Please visit the Scottish Wider Access Programme (SWAP) website for more information.

Modern Apprenticeships

Modern Apprenticeships offer those aged over 16 paid employment with the opportunity to train for jobs at craft, technician and management level.

The Modern Apprenticeship in Healthcare Support (clinical) at SCQF Level 6 and SCQF Level 7 is a framework for people interested in working in a clinical setting. For more information, about this Modern Apprenticeship framework, look at:

 

Learning and Development

During your first year as a newly qualified nurse, you'll get extra support and guidance through the Flying Start programme.

All nursing roles, along with rates of pay, are outlined in a national document – the Career Framework for Health

A registered nurse enters the profession as a ‘Level 5 Practitioner.’ They can choose to stay at that level, keeping up-to-date through Continuing Professional Development (CPD) or undertake further learning and development, both in the workplace and through courses. This can lead to progression through the career pathway to Senior, Advanced or Consultant level.

Nurses at all levels need to show strong clinical leadership. Students and healthcare support workers look to staff nurses for guidance and support, while at higher levels nurses may lead teams, departments or services. This leadership role includes motivating and empowering staff to treat all patients with dignity, privacy and compassion and taking responsibility for ensuring excellence in clinical care.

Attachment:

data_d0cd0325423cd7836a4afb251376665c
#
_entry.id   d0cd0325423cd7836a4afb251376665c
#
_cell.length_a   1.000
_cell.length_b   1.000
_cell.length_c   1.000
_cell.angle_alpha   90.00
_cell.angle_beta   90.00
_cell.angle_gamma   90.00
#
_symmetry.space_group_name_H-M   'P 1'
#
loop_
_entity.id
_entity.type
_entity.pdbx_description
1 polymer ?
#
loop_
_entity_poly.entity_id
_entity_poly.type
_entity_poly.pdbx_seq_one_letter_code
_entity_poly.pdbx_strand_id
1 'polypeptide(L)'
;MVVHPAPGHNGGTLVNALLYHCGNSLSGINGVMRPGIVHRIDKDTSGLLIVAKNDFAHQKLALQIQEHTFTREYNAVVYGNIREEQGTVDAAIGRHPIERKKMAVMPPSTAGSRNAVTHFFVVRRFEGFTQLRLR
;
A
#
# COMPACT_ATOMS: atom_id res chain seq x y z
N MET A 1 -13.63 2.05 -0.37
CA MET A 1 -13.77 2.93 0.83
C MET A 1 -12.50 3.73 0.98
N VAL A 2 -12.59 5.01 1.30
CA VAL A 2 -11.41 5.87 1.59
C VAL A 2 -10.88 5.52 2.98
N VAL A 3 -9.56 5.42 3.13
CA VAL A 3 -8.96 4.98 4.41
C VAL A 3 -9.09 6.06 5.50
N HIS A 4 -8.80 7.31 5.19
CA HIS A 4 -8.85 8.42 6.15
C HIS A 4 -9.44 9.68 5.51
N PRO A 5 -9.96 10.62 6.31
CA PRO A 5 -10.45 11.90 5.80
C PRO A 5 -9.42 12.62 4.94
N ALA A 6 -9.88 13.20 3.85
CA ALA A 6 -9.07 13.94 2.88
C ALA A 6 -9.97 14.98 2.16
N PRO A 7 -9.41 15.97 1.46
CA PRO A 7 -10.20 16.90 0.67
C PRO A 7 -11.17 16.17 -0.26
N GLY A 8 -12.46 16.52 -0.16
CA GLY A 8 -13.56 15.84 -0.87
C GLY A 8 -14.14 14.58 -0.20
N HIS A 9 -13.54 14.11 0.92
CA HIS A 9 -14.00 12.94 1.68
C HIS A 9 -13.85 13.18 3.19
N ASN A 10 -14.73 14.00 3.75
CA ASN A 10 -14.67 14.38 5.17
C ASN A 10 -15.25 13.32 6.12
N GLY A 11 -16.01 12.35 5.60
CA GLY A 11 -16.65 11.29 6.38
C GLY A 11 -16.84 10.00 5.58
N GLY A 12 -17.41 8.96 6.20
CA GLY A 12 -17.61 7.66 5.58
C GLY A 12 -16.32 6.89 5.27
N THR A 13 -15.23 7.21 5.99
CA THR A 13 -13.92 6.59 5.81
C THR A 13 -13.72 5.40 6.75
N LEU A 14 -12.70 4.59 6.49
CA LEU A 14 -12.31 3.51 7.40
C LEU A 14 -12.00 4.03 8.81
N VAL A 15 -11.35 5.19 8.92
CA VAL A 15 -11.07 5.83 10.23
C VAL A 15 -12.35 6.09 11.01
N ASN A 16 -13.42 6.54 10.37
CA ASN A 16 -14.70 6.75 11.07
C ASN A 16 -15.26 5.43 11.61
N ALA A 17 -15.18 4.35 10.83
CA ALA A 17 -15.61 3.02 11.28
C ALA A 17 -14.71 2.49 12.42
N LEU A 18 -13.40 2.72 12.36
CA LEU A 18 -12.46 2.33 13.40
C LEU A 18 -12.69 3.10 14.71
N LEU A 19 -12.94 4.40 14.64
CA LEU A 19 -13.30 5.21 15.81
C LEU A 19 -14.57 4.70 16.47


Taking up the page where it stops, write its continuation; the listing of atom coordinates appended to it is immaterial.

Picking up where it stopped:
Senior nurses bring key knowledge and skills to specialist and multidisciplinary teams, while Nurse Consultants lead whole departments and services, informing practice and policy development at regional and national levels.

Once you've qualified and gained experience as a registered learning disability nurse, there are a wide variety of specialisms to choose from, including: sensory disabilities, autism, epilepsy, special needs education or combining your nursing training with social care work. There are also opportunities to move in to service management, public health, voluntary or private sector organisations, research or education. Many learning disability nurses combine aspects of these roles with on-going clinical practice.

 

 

Professional Bodies

Nursing and Midwifery Council (NMC)

The Nursing and Midwifery Council is the governing body for nurses and midwives, ensuring their knowledge and skills are up to date. Registered nurses must renew their professional registration with the Nursing and Midwifery Council every three years.

The NMC website also contains information about registration, training and professional standards for nurses and midwives in Scotland and the rest of the UK. 

www.nmc-uk.org

The Royal College of Nursing (RCN)

The Royal College of Nursing is a professional body and Trade Union which represents nurses and nursing. It seeks to promote excellence in practice and to shape health policies. Find out more on the RCN website.

https://www.rcn.org.uk/